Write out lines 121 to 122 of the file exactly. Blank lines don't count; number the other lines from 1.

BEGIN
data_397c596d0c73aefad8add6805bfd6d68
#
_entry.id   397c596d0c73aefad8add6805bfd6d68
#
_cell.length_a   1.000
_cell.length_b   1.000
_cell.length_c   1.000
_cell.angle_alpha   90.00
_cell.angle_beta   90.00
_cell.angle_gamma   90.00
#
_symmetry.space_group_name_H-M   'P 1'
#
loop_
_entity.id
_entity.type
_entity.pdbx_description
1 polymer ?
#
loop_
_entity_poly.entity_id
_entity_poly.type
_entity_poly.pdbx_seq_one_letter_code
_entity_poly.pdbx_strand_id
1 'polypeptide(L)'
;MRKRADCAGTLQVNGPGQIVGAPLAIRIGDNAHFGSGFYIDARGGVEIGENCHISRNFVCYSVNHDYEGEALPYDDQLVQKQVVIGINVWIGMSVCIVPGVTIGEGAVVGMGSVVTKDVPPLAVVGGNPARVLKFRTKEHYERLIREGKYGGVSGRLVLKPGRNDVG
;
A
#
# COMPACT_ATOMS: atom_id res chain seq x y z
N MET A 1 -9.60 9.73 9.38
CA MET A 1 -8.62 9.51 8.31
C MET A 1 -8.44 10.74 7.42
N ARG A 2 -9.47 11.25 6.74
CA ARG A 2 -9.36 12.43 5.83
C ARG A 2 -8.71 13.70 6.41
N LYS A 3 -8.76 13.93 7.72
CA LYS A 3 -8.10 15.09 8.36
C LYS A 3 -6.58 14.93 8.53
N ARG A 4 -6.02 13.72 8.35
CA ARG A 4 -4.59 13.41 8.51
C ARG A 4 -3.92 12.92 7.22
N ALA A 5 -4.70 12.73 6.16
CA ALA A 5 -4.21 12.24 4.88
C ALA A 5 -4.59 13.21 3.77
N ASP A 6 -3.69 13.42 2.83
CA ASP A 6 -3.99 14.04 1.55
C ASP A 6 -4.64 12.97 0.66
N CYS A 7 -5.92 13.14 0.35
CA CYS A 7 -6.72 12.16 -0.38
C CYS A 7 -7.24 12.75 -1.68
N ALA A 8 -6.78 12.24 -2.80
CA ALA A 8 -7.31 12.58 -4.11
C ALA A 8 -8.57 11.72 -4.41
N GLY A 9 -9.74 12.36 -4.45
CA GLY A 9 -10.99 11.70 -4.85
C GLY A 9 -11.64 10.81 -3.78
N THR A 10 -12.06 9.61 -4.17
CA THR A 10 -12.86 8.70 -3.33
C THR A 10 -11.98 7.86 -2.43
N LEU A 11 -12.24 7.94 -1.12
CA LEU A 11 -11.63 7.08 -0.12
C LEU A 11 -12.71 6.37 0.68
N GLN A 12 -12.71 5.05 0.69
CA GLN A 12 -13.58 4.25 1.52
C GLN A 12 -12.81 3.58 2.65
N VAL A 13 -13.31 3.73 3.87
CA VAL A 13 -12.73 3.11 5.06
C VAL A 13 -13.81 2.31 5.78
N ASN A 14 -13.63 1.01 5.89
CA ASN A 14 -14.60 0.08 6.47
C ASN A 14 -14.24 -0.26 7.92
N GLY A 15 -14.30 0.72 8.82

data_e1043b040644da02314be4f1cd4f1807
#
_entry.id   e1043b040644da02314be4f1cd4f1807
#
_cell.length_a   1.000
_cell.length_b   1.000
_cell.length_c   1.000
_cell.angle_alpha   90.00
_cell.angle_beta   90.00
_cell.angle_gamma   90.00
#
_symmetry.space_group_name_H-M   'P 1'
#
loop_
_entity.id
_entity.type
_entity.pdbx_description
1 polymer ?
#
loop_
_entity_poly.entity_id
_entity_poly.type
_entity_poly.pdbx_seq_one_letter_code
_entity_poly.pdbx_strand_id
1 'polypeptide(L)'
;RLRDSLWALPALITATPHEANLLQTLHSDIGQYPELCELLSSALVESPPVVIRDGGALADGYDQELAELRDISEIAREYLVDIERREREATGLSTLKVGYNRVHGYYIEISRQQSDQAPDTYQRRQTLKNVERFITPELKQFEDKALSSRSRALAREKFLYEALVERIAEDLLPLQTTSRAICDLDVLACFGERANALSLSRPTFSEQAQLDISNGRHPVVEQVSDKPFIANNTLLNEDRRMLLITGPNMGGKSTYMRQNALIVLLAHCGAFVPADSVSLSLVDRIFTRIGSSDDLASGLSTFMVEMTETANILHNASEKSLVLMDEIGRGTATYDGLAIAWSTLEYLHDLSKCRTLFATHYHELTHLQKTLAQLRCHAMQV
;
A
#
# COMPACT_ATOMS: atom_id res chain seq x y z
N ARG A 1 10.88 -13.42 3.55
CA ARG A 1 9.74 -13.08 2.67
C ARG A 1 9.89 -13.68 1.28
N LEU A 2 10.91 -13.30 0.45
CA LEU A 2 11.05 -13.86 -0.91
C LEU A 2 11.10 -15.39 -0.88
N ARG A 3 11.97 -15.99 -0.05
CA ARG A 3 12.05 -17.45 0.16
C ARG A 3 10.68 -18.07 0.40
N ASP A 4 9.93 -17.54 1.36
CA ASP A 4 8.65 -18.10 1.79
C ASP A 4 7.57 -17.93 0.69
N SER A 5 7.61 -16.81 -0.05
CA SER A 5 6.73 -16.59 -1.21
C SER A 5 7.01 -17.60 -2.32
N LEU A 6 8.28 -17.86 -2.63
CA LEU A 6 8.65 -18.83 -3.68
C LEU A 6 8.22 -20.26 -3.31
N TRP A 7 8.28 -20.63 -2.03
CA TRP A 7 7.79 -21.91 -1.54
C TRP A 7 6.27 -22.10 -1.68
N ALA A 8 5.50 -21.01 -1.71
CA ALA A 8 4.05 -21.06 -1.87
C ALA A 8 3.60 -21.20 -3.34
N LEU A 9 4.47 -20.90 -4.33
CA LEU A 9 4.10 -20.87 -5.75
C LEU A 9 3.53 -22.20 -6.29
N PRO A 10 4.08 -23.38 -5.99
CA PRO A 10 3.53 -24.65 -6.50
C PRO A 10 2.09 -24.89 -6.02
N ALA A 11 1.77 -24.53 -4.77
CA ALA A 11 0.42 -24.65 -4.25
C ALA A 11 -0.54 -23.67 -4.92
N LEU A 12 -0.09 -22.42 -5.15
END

C LEU A 6 8.22 -20.26 -3.31
N TRP A 7 8.28 -20.63 -2.03